Once in the job, however, he took it on with his typical style.

“He was so enthusiastic about everything he did,” said Setzer.

Knight agreed and cited Sucher’s passion for others as a driving force.

“He was so analytical and could see multiple sides of an issue,” said Knight. “But he was absolutely passionate about serving people.”

Sucher would go on to serve as Vandalia’s longest tenured City Manager before retiring in 2004.

During his tenure, the city saw remarkable growth. Sucher oversaw the construction of the Justice Center and the Recreation Center as well as a remodel of the current Municipal Building.

“There were many ups and downs when building the Rec Center but he stayed the course,” said Setzer. “When we remodeled this building employees were scattered and in little cubby holes, but he kept the morale of employees top-notched.”

“I don’t believe we would have a Recreation Center if it wasn’t for Bruce,” said Taylor.

“He was Mr. Vandalia,” said Setzer.

Board of Education

Sucher decided to run for a seat on the Vandalia-Butler Board of Education in 2013 at a time when the district was reeling from multiple levy failures, a budget crisis that had led to the layoff of teachers and cutbacks in the classroom, and a crisis of confidence in the community.

Brad Neavin had just been hired as the new Superintendent and was tasked with bringing the community together to support the schools.

“When I first came into this community, people on both sides of the levy told me that Bruce Sucher needed to be on the School Board,” Neavin said. “They spoke about his common sense, intelligence, and wisdom.”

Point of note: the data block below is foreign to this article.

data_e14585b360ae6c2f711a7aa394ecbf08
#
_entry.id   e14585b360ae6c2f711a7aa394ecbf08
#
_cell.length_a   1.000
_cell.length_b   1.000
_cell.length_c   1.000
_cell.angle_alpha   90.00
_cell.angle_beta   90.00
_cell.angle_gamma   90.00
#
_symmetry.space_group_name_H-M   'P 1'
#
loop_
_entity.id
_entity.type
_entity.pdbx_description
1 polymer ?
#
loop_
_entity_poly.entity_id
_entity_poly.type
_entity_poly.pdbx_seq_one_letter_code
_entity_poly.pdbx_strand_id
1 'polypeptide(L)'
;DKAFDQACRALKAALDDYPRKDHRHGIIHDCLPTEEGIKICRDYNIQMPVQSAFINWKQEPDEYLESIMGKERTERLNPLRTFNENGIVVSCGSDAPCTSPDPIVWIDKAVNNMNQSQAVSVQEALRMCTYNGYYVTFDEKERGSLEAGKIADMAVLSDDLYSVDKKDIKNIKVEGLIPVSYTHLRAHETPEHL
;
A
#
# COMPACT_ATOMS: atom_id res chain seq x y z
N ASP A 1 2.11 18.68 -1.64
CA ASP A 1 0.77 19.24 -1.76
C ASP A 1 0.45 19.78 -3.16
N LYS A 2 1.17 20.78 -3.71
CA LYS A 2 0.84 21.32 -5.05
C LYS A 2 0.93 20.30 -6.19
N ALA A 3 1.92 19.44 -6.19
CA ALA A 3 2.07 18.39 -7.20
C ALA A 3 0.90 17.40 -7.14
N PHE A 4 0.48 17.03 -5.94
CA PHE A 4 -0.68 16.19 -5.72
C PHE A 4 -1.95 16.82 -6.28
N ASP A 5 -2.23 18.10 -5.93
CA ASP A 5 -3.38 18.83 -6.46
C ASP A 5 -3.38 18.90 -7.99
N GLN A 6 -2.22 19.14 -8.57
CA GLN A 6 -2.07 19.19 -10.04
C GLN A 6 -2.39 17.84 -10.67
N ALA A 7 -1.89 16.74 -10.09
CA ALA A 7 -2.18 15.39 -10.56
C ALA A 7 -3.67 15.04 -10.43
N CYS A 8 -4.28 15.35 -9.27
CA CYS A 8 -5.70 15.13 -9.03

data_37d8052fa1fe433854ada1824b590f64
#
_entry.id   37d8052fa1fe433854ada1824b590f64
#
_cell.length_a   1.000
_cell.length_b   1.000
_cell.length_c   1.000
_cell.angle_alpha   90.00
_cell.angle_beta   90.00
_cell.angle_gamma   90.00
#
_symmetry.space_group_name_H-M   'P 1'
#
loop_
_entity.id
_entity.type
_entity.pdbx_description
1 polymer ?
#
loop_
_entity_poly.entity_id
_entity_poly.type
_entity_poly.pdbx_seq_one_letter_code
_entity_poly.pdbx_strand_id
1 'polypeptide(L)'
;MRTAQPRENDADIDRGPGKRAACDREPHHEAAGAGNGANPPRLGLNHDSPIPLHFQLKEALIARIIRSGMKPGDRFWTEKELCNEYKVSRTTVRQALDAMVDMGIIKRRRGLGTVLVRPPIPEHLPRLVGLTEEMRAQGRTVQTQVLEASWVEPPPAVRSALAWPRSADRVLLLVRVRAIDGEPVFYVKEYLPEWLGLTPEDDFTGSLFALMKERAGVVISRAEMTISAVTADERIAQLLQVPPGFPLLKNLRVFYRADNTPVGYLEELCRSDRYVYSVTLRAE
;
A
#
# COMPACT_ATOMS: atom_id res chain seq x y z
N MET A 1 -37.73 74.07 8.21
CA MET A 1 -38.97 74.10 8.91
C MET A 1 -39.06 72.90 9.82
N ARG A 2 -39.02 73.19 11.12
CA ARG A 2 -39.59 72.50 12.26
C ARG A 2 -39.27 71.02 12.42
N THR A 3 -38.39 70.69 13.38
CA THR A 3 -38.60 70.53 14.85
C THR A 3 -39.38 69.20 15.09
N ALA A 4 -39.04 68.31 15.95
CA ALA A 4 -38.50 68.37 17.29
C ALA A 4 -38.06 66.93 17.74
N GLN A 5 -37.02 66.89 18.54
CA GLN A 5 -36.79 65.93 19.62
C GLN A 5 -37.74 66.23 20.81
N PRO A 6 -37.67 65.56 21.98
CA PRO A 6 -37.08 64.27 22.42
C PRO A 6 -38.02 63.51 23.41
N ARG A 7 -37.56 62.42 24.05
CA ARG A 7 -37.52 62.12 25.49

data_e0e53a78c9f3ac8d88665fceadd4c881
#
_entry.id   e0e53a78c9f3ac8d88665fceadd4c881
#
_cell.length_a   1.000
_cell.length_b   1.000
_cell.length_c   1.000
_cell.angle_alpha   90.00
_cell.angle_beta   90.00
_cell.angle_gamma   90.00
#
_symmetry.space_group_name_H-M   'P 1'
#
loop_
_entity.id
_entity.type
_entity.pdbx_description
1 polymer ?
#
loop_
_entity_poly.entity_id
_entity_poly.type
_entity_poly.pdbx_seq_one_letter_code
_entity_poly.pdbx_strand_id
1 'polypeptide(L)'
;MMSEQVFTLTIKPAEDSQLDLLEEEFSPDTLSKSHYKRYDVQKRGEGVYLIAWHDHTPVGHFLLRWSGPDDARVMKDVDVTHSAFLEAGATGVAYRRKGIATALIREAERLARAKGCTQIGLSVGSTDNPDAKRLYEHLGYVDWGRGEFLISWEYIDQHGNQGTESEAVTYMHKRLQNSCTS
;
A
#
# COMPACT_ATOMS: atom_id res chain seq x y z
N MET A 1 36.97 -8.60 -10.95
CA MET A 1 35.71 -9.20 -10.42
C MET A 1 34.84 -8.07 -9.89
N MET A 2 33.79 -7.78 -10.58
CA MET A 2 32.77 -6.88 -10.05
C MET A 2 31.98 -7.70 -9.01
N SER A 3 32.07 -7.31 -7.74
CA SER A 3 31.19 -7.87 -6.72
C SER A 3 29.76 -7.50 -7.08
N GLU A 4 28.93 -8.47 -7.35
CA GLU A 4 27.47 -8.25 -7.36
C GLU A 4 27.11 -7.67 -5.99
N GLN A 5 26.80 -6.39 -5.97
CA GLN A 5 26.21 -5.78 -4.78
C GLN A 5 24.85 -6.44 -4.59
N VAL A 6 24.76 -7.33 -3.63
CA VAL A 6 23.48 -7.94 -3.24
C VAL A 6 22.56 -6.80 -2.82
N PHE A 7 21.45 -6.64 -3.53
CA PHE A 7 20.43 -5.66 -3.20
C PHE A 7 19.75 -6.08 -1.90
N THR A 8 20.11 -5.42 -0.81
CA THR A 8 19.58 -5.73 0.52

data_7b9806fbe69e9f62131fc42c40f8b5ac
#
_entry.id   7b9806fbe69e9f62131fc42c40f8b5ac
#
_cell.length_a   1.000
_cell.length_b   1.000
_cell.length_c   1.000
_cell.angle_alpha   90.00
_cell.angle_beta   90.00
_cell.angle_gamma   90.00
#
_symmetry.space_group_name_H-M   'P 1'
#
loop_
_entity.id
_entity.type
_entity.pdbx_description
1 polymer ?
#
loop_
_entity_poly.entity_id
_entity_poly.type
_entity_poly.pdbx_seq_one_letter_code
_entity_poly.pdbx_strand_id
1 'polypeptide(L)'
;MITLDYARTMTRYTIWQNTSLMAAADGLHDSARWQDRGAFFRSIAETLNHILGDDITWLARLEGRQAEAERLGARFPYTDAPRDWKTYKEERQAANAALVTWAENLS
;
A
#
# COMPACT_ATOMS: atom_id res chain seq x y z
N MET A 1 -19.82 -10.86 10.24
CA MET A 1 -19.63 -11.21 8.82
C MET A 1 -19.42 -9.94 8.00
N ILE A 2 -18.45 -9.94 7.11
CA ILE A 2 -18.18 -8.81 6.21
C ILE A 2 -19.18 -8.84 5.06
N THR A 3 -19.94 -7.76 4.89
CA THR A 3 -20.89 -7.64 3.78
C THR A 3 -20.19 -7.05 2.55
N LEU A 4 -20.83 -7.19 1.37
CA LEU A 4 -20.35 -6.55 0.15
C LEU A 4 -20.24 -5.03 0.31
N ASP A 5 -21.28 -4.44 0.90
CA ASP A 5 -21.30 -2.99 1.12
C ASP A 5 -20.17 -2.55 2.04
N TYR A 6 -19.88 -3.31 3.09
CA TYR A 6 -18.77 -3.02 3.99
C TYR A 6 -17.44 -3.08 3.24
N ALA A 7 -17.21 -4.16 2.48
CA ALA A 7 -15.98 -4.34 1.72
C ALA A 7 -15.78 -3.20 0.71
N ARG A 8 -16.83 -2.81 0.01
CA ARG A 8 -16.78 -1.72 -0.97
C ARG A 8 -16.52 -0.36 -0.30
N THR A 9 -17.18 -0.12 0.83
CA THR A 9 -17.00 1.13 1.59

“I told Bruce he should run for the school board, and he finally agreed but only if I agreed to be his campaign manager and treasurer,” said Taylor. “I didn’t know anything about politics, but he ended up being the top vote getter and I don’t think he even put out a sign.”

Neavin said that Sucher was a strong leader on the Board and was good at channeling the Board’s energy in the right direction. Sucher became a personal friend and a mentor.

“Bruce is the guy that when disaster struck he was the guy I bounced things off of. Now he’s gone, and I’m going to miss that,” Neavin said. “He was incredibly wise and touched a lot of lives.”

Last days

Sucher spent his last days doing what he always did – serving others. He had just finished volunteering as a judge in the Optimist Club Essay contest just a few days before his death.

Knight said that shouldn’t surprise anyone.

“I can’t say enough about what he accomplished,” said Knight. “He lived life to the fullest. It is ironic, but perhaps fitting, that he chose to leave this world in Pittsburgh with friends doing what he loved.”

Taylor agreed.

“He did it his way – he died at a basketball game, something he loved. If he was here today he would tell me to get it together because he did it his way”

This undated City of Vandalia photo pictures current Vandalia Chief of Police Doug Knight, retired Police Sergeant Vern Winkle, retired Police Sergeant R. Dan Winkle, and Fomer City Manager Bruce Sucher.
http://aimmedianetwork.com/wp-content/uploads/sites/19/2017/03/web1_Sucher-2.jpegThis undated City of Vandalia photo pictures current Vandalia Chief of Police Doug Knight, retired Police Sergeant Vern Winkle, retired Police Sergeant R. Dan Winkle, and Fomer City Manager Bruce Sucher. City of Vandalia historical photo

By Darrell Wacker

dwacker@civitasmedia.com

Reach Darrell Wacker at 937-684-8983 or on Twitter @VandaliaDrummer.

Reach Darrell Wacker at 937-684-8983 or on Twitter @VandaliaDrummer.